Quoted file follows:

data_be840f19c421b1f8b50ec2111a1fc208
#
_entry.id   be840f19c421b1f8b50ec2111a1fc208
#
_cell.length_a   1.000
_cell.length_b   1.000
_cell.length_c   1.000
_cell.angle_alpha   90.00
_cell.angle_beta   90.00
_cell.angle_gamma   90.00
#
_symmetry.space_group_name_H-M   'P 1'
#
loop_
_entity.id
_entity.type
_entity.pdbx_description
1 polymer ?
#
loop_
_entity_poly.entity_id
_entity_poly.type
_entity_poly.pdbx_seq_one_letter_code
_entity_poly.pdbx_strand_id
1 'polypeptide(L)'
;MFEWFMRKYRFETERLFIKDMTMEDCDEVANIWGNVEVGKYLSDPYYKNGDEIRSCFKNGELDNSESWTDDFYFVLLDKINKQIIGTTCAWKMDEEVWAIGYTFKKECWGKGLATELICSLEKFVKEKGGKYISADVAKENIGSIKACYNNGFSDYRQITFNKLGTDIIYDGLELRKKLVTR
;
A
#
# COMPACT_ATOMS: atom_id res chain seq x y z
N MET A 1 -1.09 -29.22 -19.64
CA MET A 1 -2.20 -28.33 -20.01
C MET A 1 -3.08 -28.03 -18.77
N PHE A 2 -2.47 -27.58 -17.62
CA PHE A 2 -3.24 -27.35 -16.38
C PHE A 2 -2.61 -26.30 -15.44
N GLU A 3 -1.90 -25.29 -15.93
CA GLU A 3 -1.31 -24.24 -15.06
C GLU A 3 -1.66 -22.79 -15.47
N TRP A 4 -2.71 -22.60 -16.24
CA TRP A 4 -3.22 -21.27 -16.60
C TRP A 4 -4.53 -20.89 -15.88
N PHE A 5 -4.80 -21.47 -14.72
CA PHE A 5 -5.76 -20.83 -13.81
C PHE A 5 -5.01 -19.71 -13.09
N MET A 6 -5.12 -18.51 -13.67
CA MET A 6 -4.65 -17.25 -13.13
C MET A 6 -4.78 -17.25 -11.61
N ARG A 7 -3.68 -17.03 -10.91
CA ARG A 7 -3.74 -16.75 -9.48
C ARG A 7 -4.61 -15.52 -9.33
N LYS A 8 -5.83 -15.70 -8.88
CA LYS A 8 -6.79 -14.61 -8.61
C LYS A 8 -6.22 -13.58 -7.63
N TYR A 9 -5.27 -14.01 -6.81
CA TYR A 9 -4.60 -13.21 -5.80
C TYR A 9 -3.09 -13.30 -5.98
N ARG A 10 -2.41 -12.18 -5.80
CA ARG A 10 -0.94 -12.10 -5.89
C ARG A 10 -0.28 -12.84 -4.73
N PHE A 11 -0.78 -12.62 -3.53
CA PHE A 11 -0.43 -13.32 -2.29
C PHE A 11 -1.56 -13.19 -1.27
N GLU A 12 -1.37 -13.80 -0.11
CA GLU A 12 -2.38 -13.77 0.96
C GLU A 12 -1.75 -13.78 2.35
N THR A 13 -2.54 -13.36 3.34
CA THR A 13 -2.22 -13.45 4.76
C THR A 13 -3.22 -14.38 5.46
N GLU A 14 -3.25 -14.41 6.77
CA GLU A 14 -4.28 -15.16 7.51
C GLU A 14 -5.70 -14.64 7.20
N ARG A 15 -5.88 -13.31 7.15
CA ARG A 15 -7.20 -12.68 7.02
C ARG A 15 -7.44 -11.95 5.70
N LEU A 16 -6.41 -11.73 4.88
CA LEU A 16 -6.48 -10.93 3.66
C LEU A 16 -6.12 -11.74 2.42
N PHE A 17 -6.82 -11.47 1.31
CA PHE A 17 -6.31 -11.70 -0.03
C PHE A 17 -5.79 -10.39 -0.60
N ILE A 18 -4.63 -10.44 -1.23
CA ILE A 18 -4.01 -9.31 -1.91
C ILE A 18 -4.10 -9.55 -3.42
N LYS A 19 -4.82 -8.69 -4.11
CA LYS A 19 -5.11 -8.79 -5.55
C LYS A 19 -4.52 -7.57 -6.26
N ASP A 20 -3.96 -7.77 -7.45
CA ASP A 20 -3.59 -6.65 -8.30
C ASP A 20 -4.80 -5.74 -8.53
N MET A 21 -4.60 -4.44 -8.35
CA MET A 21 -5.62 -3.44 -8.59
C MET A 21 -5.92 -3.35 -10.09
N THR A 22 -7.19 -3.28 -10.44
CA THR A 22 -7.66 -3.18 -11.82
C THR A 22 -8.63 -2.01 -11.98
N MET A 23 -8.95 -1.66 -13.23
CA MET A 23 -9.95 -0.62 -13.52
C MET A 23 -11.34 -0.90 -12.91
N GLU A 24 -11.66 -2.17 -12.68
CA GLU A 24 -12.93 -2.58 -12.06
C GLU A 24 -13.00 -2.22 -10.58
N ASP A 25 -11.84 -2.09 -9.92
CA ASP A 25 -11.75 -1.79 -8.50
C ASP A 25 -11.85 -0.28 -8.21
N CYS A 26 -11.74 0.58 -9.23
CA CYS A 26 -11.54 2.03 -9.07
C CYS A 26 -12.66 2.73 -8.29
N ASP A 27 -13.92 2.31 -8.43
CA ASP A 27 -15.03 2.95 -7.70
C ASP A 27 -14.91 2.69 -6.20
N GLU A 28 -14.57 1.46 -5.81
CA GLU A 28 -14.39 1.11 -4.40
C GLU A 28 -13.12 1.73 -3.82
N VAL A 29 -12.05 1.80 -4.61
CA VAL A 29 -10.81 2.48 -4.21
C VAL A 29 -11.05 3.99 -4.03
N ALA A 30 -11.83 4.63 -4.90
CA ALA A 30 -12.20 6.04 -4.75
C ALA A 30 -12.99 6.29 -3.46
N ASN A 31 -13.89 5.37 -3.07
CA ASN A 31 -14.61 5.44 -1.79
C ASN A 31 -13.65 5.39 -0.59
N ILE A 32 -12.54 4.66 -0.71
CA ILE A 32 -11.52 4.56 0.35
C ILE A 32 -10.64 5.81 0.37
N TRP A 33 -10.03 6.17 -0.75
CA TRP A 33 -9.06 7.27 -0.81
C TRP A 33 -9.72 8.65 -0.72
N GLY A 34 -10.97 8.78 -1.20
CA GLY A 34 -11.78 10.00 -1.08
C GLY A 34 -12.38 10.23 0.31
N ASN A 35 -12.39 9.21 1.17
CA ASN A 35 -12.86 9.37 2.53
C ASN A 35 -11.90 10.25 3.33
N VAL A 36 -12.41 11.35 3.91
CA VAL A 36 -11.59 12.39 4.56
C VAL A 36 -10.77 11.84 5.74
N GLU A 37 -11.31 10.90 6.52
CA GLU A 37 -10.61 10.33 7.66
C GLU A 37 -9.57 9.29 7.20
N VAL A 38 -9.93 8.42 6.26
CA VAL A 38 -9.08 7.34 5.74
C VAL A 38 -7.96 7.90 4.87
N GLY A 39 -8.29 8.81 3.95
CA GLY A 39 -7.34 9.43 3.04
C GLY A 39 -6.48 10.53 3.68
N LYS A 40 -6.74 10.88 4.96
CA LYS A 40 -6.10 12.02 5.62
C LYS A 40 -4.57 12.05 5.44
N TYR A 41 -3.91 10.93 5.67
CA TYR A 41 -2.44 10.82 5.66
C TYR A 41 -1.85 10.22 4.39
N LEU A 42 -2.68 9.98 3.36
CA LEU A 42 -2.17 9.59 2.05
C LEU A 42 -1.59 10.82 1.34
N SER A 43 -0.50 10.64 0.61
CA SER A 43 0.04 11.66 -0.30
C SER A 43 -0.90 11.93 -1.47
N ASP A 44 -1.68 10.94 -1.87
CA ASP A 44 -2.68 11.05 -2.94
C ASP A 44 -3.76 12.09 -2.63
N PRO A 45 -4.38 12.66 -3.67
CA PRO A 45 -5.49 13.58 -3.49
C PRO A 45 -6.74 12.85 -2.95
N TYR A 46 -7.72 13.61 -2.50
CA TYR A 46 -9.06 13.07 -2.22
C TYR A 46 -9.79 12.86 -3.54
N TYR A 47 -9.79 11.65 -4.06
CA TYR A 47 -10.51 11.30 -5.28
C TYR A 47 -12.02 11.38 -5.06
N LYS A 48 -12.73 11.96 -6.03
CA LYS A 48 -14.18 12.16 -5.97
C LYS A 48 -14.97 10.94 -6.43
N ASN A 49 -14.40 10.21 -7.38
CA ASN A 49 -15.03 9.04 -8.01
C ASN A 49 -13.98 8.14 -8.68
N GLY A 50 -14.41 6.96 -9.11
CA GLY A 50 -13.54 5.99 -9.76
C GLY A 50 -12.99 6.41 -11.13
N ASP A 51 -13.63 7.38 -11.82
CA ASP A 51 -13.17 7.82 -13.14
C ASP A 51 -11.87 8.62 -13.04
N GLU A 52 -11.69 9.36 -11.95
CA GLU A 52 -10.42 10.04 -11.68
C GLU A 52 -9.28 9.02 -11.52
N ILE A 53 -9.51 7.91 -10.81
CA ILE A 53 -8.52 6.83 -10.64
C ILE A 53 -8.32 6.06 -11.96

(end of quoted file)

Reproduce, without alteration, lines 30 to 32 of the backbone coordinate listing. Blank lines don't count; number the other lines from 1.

# COMPACT_ATOMS: atom_id res chain seq x y z
N MET A 1 -1.09 -29.22 -19.64
CA MET A 1 -2.20 -28.33 -20.01